October 13, 2021

Improving Company Culture During Periods of High Turnover

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Currently, the United States is dealing with a labor shortage unlike anything we’ve seen in recent history. To be fair, though, the term “labor shortage” is slightly misleading. It’s not that there aren’t enough working-age adults. Instead, employees have collectively decided they no longer have to settle for toxic workplaces and low wages. They’re prioritizing company culture and forcing organizations to take a hard look in the mirror. But what does this desired company culture entail?

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Providing the right rewards

Rewards help improve company culture because they make employees feel valued and encourage them to perform their best. Kristen Ruttgaizer, VP of people and culture at Igloo Software explains the impact rewards can have, saying, “When employees feel a connection and purpose within the workplace, their level of engagement will increase, which will also harvest an environment of strong employee retention.” In the face of the current labor market, retention is more important than ever.

But just giving rewards isn’t enough. You also have to give the right rewards. Ruttgaizer notes, “A good example is a personalized reward that is in line with the interests or hobbies of an employee. This kind of reward fosters a positive connection between the employer and employee.” These rewards show that you’re thinking of your employees as more than just cogs in a machine. You’re recognizing them as real people with varied interests.

Also read: 5 Inspired Digital Rewards & Recognitions for Remote Workers

Tangible vs. intangible rewards

Good rewards come in both tangible and intangible forms. Tangible rewards are those your employees can hold in their hands, like a gift card to their favorite coffee shop. Intangible rewards could include praise or recognition as well as taking an employee or team out to lunch when they’ve achieved a major goal. Both forms of rewards are valuable and help employees feel more connected to their workplace.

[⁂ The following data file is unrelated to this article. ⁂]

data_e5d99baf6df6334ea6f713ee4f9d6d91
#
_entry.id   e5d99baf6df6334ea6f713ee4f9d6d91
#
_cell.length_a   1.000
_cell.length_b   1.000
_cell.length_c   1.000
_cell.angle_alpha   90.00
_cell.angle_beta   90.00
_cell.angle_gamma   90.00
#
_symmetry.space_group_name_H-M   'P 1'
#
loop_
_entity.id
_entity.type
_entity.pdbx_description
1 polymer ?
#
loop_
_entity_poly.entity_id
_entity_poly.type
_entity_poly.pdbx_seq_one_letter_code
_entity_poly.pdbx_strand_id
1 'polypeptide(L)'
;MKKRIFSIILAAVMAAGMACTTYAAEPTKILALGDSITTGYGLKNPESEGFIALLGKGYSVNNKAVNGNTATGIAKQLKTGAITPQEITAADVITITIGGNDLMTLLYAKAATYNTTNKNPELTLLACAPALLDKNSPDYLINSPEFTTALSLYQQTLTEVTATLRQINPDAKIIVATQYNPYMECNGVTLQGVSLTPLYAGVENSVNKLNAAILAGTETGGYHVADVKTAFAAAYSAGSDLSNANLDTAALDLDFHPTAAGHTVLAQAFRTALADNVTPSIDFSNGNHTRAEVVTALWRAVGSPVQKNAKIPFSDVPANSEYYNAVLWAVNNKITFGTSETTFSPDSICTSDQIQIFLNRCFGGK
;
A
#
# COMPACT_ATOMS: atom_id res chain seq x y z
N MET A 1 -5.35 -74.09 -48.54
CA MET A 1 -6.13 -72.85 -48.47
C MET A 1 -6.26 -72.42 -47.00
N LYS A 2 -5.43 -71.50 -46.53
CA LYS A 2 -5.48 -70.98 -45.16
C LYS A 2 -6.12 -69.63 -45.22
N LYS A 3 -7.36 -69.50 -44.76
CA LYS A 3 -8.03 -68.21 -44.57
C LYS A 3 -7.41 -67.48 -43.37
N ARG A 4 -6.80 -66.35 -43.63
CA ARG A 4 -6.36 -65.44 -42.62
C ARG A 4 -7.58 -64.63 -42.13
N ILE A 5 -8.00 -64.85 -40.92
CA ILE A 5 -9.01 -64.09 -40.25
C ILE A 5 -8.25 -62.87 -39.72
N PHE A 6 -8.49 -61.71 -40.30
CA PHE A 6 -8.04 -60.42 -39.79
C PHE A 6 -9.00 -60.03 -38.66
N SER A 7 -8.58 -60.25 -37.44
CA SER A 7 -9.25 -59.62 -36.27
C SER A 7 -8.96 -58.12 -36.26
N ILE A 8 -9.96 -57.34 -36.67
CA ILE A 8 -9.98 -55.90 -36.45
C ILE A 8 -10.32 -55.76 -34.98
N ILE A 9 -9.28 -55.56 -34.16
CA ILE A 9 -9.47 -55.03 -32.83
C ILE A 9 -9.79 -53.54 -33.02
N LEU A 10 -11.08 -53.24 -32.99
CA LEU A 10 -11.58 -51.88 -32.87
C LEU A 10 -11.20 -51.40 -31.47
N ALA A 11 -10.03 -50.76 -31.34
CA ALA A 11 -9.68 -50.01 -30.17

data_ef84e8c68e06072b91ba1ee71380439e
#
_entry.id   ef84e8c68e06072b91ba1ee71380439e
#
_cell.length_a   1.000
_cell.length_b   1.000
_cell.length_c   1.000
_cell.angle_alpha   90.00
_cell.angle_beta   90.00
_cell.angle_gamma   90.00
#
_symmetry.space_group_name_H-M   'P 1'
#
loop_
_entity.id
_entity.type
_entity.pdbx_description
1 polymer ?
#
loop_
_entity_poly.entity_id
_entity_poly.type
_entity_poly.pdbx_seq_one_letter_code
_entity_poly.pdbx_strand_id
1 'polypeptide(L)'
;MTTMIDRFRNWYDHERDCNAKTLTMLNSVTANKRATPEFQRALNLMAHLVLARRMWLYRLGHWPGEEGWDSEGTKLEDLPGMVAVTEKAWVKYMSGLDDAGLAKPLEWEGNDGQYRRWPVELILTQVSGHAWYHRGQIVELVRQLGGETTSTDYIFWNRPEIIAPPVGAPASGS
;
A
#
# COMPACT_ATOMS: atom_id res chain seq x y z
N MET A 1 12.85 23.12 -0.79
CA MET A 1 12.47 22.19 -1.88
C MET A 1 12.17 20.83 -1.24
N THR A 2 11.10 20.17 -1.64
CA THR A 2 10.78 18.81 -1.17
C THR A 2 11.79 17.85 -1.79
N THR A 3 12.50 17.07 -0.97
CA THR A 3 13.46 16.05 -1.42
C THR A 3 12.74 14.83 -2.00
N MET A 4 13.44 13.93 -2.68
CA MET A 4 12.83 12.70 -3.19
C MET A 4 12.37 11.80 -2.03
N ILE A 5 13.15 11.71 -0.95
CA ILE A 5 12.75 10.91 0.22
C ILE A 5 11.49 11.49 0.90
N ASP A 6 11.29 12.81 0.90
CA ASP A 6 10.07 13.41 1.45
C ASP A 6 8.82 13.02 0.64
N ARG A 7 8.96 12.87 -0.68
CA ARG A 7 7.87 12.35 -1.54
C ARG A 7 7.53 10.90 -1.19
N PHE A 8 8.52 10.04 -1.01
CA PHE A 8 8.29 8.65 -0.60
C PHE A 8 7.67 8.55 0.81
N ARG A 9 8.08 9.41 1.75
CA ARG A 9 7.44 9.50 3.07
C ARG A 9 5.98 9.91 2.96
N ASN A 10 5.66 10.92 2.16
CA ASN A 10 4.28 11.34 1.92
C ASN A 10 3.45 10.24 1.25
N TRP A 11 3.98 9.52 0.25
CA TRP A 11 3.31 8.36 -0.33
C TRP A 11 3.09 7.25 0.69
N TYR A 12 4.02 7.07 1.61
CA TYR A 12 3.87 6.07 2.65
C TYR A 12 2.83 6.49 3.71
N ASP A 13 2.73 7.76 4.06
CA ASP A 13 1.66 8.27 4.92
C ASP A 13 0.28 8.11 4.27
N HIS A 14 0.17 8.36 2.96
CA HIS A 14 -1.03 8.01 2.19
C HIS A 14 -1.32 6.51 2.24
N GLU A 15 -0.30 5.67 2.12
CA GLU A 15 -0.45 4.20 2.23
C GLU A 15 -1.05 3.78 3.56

Additionally, rewards shouldn’t just come from the top down. Peer-to-peer recognition offers a great way for employees to provide intangible rewards to each other. Many employee engagement tools offer peer recognition programs, and some allow employees to exchange their praise for tangible rewards.

Employee engagement software with peer recognition:

Ruttgaizer gave an example of a way Igloo uses peer recognition in their own rewards program. “Each quarter, Igloo employees nominate their coworkers for a “Northern Light Award” that recognizes employees who have gone above and beyond demonstrating one, or all 5, of Igloo’s core values in that quarter,” she says. “As highlighted above, it is important to provide employees with a reward that aligns to their interests, and based on feedback from our employees, this employee recognition program provides a monetary reward as opposed to a gift or gift card. The executive team votes on the top three nominees and announces who won and why on a 30-minute companywide call.”

Offering fair wages

In order to attract and retain top talent, you have to pay them a fair, livable wage. I recently came across a post on Reddit detailing a job that required a Master’s degree but was only paying $15.29 per hour. For a full-time employee, that averages out to just under $32,000 per year. This is far too low and unfortunately, fairly common.